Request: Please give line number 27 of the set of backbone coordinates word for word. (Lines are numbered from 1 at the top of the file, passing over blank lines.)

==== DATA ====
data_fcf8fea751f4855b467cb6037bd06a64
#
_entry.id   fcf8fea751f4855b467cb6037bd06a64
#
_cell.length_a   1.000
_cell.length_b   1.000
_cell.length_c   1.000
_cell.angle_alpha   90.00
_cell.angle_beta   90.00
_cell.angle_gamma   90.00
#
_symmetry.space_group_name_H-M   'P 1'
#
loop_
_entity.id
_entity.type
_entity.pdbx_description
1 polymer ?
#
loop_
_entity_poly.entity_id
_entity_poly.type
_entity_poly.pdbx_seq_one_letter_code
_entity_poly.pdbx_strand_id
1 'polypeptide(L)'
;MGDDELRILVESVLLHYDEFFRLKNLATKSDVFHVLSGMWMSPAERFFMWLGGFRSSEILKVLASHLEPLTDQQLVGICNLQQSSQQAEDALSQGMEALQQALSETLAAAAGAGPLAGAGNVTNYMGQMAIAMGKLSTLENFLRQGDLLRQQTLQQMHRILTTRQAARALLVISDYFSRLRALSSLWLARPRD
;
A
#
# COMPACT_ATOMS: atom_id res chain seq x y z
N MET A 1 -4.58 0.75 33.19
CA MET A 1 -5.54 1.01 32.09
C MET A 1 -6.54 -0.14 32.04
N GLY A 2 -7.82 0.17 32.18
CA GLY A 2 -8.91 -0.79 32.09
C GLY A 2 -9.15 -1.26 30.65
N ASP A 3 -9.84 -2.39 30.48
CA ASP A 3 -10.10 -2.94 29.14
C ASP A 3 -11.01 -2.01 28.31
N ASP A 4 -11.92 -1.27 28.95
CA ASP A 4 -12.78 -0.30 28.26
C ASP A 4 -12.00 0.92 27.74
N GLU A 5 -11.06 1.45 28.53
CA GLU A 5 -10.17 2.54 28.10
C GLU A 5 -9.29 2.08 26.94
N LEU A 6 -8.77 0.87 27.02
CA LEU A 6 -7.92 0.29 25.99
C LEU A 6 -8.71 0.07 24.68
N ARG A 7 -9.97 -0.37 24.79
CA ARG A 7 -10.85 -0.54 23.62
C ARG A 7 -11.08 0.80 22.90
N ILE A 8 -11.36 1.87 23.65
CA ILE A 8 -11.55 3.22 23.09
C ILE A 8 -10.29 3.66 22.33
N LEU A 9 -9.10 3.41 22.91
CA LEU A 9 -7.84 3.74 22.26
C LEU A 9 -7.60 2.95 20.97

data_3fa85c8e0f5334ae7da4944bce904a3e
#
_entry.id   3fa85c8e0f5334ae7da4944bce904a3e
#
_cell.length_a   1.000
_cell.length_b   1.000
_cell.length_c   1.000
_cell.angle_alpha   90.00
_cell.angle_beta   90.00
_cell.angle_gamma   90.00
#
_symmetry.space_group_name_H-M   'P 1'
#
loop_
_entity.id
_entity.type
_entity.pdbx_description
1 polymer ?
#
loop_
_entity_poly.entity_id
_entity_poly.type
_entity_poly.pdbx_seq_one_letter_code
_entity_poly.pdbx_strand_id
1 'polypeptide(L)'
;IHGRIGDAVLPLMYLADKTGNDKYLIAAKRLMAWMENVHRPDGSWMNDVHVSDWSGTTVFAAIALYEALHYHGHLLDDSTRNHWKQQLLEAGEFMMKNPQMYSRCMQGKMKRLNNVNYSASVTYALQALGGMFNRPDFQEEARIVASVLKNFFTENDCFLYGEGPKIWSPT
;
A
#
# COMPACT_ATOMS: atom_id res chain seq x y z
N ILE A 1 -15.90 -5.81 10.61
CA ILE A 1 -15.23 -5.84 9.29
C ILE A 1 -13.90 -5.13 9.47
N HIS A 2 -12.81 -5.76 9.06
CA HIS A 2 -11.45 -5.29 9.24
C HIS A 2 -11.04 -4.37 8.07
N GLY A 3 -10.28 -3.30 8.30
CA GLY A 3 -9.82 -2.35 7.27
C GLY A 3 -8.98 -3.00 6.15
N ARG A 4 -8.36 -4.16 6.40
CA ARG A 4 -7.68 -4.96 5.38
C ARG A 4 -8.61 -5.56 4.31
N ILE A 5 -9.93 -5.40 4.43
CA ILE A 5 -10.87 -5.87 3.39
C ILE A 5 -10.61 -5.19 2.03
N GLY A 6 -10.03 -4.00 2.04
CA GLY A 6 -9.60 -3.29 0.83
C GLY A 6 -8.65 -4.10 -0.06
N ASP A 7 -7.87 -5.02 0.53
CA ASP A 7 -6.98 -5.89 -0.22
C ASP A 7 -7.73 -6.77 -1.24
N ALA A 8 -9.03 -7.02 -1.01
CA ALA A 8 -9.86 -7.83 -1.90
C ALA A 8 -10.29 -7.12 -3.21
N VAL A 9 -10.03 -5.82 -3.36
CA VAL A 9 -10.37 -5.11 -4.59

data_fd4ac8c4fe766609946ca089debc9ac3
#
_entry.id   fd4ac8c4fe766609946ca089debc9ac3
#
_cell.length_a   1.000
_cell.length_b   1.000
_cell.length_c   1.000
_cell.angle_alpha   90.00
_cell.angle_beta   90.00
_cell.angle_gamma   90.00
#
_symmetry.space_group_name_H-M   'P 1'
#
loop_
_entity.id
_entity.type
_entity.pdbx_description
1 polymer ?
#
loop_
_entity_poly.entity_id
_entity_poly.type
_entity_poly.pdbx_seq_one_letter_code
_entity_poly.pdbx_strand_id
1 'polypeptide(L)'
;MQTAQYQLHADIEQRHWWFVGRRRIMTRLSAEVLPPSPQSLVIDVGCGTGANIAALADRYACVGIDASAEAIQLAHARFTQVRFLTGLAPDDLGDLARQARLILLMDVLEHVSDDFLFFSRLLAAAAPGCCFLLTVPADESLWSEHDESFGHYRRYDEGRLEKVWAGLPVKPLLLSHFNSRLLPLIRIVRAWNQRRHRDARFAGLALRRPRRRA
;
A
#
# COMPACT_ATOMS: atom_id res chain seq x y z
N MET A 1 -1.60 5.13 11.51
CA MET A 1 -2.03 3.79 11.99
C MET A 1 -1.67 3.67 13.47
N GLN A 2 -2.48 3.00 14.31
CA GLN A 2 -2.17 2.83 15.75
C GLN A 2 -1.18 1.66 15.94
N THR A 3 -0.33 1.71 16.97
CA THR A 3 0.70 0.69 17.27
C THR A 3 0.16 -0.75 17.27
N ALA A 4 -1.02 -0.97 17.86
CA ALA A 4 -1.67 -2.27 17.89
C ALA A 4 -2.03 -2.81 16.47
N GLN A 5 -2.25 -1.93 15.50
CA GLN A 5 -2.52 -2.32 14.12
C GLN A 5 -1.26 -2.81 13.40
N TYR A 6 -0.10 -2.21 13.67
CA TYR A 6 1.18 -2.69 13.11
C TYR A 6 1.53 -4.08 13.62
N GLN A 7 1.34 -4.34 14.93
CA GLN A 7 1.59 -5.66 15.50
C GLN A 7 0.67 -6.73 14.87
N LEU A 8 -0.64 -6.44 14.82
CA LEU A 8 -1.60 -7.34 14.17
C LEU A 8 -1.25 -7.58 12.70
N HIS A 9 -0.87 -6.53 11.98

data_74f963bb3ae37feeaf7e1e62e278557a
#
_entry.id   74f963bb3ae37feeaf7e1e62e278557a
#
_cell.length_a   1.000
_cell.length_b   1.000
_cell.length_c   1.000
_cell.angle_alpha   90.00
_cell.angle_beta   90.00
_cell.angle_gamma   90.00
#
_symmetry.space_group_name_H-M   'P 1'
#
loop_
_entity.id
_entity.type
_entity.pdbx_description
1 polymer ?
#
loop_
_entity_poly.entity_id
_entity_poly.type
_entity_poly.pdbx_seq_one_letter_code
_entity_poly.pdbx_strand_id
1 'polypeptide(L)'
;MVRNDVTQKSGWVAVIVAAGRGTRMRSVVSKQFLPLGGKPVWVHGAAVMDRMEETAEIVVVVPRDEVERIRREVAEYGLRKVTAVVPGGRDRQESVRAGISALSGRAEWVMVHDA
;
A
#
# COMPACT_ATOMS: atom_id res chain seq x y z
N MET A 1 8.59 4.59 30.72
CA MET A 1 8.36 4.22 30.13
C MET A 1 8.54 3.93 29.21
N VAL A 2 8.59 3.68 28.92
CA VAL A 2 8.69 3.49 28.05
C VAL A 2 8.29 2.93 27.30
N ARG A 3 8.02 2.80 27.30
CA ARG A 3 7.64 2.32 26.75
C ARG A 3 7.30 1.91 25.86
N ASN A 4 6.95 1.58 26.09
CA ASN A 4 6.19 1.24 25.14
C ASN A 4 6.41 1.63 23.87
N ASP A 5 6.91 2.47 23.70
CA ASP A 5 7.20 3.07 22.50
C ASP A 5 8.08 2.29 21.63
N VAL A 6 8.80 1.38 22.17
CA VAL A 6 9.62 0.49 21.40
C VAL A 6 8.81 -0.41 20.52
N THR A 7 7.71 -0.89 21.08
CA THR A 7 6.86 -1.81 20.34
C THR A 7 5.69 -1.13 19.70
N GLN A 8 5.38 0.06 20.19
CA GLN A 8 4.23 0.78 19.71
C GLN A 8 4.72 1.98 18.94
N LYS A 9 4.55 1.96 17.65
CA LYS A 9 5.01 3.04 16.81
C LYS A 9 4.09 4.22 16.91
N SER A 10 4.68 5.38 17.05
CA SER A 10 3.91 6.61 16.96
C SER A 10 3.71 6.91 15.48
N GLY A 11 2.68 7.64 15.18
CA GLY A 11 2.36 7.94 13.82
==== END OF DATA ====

;